James Bryan Smith in his Good and Beautiful spiritual formation series starts by training people to slow down, get enough sleep, and spend time in quiet every day. Peter Scazzero in his Emotionally Healthy series over and over again comes back to the need for us to slow down if we are to grow in spiritual and emotional health and learn to live within the limits God has set. And everyone acknowledges that the most violated command God has given is to observe the sabbath. 

As I read and talk with the thought leaders around discipleship and how to follow God well in our modern world, one theme emerges every time. We need to slow down and give more time to our relationship with God and to the deep reflection and soul work real spiritual change requires. 

This is a part of Lent, saying 'no' to something (we call it fasting) so we have time and energy to say 'yes' to God. It is not a burden, but an opportunity to slow down, set aside the burdens we have placed on ourselves, and pick up the yoke of Christ and allow him to help us carry it.

What might you say 'no' to today so you have time and energy to say 'yes' to God?

Men, Women, and Alternate Realities

Growing up in a home with 2 sisters (and now 4), I learned early on in life how to be friends with girls. Throughout my early adulthood, I always had a mixture of close guy and girl friends. I thought this gave me a fairly good glimpse into the world of women. And then I got married. 

This is not one of those stories where a guy talks about how his wife is a mystery to him and thinks differently than he does. Instead, learning to see the world through Rachel’s eyes has forced me to recognize that men and women often live in alternate realities, especially when it comes to domestic violence.

I have been in numerous men’s groups and men only Bible studies and not once in the 20 years of these groups has a guy shared a story of being personally abused. (Though, stories of struggles with pornography are frequently shared, which is not often talked about among women.) Rachel has been in numerous women’s groups and in almost every one, someone in her group has shared a personal story of abuse from childhood, a previous relationship, or their current relationship. (This is not to say men do not experience abuse in their relationships. They do. But it is often minimized or ignored.) Men just don’t talk about this as much and women don’t often share these stories in mixed company. (I’ll let you come up with your own theories for why this might be.) Because of this, we men are often oblivious to the stories of violence and abuse in our midst or if we are suffering abuse we believe we are the only one.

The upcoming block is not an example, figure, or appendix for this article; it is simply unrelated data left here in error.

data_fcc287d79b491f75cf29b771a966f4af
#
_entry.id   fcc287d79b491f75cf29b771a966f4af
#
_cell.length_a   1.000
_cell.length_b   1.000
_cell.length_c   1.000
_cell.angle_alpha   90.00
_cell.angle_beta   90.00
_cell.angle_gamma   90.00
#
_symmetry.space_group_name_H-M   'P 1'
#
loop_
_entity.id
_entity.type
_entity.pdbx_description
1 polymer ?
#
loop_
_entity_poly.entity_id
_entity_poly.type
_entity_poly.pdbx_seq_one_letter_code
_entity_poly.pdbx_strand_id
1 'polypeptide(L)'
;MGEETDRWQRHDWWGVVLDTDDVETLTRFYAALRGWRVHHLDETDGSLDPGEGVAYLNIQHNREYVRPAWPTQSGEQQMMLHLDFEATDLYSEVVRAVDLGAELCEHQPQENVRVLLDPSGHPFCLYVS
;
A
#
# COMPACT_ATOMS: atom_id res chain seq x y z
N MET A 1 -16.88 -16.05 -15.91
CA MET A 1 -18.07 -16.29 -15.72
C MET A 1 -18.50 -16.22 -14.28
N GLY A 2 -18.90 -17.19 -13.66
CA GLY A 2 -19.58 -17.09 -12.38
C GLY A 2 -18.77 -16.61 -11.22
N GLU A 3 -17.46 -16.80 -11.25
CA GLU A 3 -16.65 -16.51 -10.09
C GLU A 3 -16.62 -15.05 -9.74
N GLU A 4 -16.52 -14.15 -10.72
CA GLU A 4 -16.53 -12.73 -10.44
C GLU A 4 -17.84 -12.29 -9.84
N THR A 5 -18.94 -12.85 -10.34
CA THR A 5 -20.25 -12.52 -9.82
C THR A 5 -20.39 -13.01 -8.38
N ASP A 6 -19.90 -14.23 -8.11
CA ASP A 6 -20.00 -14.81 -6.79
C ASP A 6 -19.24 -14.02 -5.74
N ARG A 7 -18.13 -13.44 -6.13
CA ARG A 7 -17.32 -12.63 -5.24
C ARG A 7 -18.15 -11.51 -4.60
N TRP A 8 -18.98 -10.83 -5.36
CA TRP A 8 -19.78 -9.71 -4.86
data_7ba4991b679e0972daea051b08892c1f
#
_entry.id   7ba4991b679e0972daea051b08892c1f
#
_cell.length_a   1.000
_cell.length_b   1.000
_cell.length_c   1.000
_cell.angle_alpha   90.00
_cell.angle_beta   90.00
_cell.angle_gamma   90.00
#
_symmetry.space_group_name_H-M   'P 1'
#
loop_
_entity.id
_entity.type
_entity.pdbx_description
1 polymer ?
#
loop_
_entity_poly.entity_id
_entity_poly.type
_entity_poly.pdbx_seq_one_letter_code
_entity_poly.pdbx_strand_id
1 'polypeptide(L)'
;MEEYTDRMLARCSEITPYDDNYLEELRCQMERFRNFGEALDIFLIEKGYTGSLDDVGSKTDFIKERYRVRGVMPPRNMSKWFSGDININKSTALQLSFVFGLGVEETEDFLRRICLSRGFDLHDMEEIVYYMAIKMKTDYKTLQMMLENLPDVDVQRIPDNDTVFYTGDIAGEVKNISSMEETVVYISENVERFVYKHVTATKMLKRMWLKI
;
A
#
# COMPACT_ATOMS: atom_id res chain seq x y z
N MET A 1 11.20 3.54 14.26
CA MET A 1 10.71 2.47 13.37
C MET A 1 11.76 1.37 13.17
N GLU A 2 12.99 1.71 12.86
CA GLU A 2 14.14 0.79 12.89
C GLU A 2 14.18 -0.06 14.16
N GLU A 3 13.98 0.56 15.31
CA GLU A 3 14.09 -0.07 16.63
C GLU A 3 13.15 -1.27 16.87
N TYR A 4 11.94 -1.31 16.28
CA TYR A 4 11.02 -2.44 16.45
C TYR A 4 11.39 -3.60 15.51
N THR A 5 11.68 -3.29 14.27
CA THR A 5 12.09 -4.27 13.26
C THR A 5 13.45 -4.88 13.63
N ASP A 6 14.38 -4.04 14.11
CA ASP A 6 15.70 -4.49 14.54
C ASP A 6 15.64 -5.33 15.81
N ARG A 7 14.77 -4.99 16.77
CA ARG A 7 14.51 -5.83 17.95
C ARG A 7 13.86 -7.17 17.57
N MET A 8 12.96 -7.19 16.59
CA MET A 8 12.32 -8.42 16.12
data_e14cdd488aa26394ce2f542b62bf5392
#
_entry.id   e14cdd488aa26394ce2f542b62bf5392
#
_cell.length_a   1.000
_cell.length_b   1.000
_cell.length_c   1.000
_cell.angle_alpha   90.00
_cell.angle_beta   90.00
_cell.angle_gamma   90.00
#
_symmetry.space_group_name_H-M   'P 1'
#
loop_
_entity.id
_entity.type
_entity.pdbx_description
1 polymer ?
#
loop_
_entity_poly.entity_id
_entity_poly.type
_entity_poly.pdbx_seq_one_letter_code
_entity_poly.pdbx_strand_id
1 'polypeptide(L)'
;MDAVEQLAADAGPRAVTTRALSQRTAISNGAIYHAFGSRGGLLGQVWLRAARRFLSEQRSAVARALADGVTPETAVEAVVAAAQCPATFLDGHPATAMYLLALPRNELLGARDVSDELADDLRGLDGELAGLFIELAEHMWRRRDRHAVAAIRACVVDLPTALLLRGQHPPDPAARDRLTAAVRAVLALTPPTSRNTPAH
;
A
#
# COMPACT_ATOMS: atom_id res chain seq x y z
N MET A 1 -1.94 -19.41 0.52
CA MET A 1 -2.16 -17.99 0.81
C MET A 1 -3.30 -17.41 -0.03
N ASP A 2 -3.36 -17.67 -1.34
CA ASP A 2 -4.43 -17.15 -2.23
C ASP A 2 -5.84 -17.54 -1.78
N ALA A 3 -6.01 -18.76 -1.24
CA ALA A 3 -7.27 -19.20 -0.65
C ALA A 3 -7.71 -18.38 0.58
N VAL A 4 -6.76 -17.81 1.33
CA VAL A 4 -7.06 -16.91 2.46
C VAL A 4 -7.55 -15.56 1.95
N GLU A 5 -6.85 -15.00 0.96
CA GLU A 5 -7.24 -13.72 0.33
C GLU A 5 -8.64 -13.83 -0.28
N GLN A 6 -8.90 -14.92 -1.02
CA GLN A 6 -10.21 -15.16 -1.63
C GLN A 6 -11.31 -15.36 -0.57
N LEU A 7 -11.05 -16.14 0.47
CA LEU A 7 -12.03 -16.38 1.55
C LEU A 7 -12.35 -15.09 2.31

That appears to have been the case for Gary Thomas, one of my favorite Christian authors, until he spoke at a women’s conference recently. He shares his reflections in a blog post entitled Enough is Enough. I highly encourage every man to read it. These are stories we need to hear. 

According to the Centers for Disease Control, 1 in 3 women and 1 in 4 men have been victims of [some form of] physical violence by an intimate partner within their lifetime. In a church our size, this means somewhere between 70 and 90 of us have experienced domestic violence in our lives. 

This is when I want to go on a rant about the injustice and horror of these numbers, but ranting doesn’t do much good. Offering space can. My desire is for our community to be a safe place for people no matter their past, no matter their struggles, no matter their burden. 

If you are experiencing domestic violence, we will listen. We will pray. We will believe you. We will not blame you. We will support you as you figure out how you want to move forward.

If you realize you are the one perpetuating violence, we will listen. We will pray. We will support you in counseling. But we will not condone or tolerate your sin. 


Resolution for the New Year

My health club has been a little busier this week than normal. All the New Year resolutions have been made and now people are trying to live up to them. We have vowed to lose weight, save more money, get that degree, go on that vacation. Or, as a friend resolved several years ago, we have resolved to eat ice cream every day. There is something inspiring about starting off the year with a clean slate and a new goal. Everything is new and clean and bright, like the fresh falling snow this week.

I like resolutions and new beginnings. I thought about comparing these new beginnings at self-improvement to the gospel and the repeated second chances God offers to us. But, when I wrote self-improvement and gospel, the two words don’t fit well together. Not that the gospel is not about making us into better 'you’s and 'me’s, but because our resolutions so rarely line up with the values and goals of God.

So much of what I resolve to do, whether it is losing weight or paying off a debt, exercising more or reading more good books, makes me look better in the eyes of our world. My goals often look awfully similar to the goals of someone who doesn’t know Jesus. My goals remind me how far I have to go to take on the mind and values of Christ. 

This is how Paul, the great evangelist, describes himself and by extension his understanding of the successful Christian life in 2 Corinthians 6:4-10:

Rather, as servants of God we commend ourselves in every way: in great endurance; in troubles, hardships and distresses; in beatings, imprisonments and riots; in hard work, sleepless nights and hunger; in purity, understanding, patience and kindness; in the Holy Spirit and in sincere love; in truthful speech and in the power of God; with weapons of righteousness in the right hand and in the left; through glory and dishonor, bad report and good report; genuine, yet regarded as impostors; known, yet regarded as unknown; dying, and yet we live on; beaten, and yet not killed; sorrowful, yet always rejoicing; poor, yet making many rich; having nothing, and yet possessing everything.